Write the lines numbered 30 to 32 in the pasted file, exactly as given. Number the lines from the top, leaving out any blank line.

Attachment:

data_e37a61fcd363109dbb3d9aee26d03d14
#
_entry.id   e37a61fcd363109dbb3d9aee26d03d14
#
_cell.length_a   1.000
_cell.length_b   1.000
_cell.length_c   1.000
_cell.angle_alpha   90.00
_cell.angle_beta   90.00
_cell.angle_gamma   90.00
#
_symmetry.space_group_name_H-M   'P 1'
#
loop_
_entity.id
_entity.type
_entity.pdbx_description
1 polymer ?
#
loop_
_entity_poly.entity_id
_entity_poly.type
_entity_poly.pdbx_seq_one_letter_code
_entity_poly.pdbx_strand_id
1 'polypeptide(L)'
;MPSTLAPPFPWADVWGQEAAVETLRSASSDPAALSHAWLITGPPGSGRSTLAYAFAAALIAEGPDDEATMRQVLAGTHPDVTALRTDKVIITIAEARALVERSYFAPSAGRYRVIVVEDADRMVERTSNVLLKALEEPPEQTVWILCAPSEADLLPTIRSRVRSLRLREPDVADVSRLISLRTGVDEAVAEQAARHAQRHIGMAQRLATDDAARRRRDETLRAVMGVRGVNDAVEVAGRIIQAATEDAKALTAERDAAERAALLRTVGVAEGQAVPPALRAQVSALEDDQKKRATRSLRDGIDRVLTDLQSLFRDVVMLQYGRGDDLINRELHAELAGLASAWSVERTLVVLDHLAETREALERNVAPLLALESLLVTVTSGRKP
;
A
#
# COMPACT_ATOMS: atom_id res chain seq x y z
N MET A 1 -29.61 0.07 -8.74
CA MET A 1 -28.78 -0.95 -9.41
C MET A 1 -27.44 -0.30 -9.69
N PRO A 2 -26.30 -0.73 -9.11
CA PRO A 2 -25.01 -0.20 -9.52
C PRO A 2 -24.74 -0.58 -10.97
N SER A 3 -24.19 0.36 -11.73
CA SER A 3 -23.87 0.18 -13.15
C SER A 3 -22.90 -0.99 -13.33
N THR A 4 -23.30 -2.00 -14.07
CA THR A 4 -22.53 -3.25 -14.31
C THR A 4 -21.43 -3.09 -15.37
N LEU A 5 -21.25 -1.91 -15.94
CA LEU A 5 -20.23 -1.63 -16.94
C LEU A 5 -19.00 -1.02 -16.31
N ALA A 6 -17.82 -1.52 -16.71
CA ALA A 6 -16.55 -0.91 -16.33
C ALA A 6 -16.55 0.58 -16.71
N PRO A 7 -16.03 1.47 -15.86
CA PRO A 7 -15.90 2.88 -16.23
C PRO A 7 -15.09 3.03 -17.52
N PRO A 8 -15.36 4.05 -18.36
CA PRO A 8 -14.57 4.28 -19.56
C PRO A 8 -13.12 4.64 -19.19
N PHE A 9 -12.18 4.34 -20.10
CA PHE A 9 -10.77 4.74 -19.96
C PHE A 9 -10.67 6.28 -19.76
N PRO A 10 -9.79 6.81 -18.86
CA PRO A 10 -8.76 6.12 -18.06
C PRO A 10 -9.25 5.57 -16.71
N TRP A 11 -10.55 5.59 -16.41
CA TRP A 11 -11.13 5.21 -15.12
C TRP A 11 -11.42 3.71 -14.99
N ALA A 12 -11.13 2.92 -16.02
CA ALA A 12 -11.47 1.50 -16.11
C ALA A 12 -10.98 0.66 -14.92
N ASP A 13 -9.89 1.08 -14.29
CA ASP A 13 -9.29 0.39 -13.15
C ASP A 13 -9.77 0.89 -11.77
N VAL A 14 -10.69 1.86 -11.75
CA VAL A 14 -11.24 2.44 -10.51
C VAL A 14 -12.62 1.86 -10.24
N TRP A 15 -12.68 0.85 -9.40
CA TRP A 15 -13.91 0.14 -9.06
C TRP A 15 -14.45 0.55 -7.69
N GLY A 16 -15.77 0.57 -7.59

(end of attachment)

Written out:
# COMPACT_ATOMS: atom_id res chain seq x y z
N MET A 1 -29.61 0.07 -8.74
CA MET A 1 -28.78 -0.95 -9.41